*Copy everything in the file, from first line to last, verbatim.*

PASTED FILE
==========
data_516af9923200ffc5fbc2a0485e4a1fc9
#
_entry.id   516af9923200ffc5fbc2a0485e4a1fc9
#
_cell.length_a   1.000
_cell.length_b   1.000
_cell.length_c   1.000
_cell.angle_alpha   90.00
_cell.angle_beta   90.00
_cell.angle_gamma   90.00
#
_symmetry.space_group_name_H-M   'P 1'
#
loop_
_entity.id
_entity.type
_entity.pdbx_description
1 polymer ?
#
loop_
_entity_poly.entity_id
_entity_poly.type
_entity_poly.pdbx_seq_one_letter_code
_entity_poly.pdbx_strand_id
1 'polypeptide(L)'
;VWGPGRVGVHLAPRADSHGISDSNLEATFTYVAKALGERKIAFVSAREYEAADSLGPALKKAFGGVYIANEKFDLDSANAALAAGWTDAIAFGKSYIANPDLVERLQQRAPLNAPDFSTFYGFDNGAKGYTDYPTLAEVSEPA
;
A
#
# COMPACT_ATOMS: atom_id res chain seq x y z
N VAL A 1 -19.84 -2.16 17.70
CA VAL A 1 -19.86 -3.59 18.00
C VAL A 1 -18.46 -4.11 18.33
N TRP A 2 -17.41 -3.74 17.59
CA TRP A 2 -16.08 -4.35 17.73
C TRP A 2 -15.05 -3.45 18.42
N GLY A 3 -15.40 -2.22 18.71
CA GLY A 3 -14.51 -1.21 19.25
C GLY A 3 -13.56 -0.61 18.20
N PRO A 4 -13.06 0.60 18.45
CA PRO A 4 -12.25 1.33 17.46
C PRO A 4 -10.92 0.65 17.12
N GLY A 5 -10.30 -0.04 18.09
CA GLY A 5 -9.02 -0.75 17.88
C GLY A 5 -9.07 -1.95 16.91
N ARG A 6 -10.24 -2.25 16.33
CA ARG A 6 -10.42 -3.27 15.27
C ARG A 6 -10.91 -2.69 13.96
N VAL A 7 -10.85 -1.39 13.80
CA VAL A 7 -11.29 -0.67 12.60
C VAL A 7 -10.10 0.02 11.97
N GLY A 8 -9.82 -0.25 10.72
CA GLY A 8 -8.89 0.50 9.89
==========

data_516af9923200ffc5fbc2a0485e4a1fc9
#
_entry.id   516af9923200ffc5fbc2a0485e4a1fc9
#
_cell.length_a   1.000
_cell.length_b   1.000
_cell.length_c   1.000
_cell.angle_alpha   90.00
_cell.angle_beta   90.00
_cell.angle_gamma   90.00
#
_symmetry.space_group_name_H-M   'P 1'
#
loop_
_entity.id
_entity.type
_entity.pdbx_description
1 polymer ?
#
loop_
_entity_poly.entity_id
_entity_poly.type
_entity_poly.pdbx_seq_one_letter_code
_entity_poly.pdbx_strand_id
1 'polypeptide(L)'
;VWGPGRVGVHLAPRADSHGISDSNLEATFTYVAKALGERKIAFVSAREYEAADSLGPALKKAFGGVYIANEKFDLDSANAALAAGWTDAIAFGKSYIANPDLVERLQQRAPLNAPDFSTFYGFDNGAKGYTDYPTLAEVSEPA
;
A
#
# COMPACT_ATOMS: atom_id res chain seq x y z
N VAL A 1 -19.84 -2.16 17.70
CA VAL A 1 -19.86 -3.59 18.00
C VAL A 1 -18.46 -4.11 18.33
N TRP A 2 -17.41 -3.74 17.59
CA TRP A 2 -16.08 -4.35 17.73
C TRP A 2 -15.05 -3.45 18.42
N GLY A 3 -15.40 -2.22 18.71
CA GLY A 3 -14.51 -1.21 19.25
C GLY A 3 -13.56 -0.61 18.20
N PRO A 4 -13.06 0.60 18.45
CA PRO A 4 -12.25 1.33 17.46
C PRO A 4 -10.92 0.65 17.12
N GLY A 5 -10.30 -0.04 18.09
CA GLY A 5 -9.02 -0.75 17.88
C GLY A 5 -9.07 -1.95 16.91
N ARG A 6 -10.24 -2.25 16.33
CA ARG A 6 -10.42 -3.27 15.27
C ARG A 6 -10.91 -2.69 13.96
N VAL A 7 -10.85 -1.39 13.80
CA VAL A 7 -11.29 -0.67 12.60
C VAL A 7 -10.10 0.02 11.97
N GLY A 8 -9.82 -0.25 10.72
CA GLY A 8 -8.89 0.50 9.89